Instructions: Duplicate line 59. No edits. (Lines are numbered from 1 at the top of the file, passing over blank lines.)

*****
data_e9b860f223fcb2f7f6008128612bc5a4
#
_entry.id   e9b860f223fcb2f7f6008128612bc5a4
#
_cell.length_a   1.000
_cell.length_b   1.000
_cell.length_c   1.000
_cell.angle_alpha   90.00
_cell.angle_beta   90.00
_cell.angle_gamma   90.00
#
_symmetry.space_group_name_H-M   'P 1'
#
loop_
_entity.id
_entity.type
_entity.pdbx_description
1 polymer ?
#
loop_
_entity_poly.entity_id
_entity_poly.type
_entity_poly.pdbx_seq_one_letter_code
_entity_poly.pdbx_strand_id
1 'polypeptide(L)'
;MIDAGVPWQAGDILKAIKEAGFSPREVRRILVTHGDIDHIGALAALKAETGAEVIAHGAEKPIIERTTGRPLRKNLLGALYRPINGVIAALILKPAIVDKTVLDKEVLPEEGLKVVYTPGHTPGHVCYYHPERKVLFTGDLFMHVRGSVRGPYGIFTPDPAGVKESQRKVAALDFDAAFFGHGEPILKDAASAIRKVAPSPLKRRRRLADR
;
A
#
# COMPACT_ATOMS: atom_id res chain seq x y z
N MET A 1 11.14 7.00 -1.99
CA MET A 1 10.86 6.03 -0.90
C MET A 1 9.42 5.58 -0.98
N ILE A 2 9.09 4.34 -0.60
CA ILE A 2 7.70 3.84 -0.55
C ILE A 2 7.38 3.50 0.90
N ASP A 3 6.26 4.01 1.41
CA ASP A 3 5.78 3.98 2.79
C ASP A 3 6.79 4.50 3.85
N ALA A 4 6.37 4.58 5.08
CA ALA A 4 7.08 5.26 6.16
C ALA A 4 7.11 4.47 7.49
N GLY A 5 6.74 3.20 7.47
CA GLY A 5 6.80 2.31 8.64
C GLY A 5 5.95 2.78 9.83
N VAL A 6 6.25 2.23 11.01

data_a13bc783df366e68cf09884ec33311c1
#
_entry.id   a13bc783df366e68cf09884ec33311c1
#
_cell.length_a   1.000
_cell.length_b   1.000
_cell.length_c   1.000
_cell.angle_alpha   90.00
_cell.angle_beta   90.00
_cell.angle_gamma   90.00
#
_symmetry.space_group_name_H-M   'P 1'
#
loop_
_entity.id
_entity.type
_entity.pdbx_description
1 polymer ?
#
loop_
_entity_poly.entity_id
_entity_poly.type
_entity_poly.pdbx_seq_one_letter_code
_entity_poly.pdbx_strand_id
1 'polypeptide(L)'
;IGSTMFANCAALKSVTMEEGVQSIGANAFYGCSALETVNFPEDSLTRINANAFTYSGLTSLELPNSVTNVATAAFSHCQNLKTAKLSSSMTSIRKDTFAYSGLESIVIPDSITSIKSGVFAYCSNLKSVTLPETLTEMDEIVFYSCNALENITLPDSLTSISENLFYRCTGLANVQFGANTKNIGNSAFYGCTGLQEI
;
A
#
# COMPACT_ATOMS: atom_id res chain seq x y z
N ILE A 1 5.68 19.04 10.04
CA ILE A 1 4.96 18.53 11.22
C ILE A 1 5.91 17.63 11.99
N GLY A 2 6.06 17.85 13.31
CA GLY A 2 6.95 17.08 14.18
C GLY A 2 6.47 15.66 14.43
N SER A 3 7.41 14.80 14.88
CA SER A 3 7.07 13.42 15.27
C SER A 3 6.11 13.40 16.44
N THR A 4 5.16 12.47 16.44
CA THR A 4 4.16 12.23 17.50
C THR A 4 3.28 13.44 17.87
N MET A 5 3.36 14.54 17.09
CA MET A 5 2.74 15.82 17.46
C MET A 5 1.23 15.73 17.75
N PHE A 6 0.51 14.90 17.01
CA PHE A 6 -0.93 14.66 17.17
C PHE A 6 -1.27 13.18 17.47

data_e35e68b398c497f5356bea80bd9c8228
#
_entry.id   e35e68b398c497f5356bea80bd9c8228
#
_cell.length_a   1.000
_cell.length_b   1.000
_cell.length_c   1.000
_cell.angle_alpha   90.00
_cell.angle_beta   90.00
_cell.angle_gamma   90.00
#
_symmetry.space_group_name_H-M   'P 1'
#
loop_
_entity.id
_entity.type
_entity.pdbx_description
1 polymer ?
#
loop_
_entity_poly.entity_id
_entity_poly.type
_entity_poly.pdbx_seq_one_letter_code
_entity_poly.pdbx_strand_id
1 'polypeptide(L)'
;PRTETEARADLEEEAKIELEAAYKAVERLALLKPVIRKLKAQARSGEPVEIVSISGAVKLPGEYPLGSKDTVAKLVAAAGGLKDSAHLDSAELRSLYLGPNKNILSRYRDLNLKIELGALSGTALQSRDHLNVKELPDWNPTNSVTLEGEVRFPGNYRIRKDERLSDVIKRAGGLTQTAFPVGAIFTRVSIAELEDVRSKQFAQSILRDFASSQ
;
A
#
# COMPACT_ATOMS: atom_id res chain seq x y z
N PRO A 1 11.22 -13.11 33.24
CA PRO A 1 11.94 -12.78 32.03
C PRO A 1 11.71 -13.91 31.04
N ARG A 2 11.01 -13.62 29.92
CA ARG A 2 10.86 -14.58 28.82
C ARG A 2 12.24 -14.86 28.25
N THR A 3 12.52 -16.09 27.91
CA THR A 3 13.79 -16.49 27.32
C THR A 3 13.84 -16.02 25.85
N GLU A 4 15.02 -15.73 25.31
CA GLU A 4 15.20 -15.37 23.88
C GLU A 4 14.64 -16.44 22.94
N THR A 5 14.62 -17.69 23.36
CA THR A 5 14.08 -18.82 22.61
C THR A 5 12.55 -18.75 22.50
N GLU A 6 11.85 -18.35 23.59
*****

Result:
#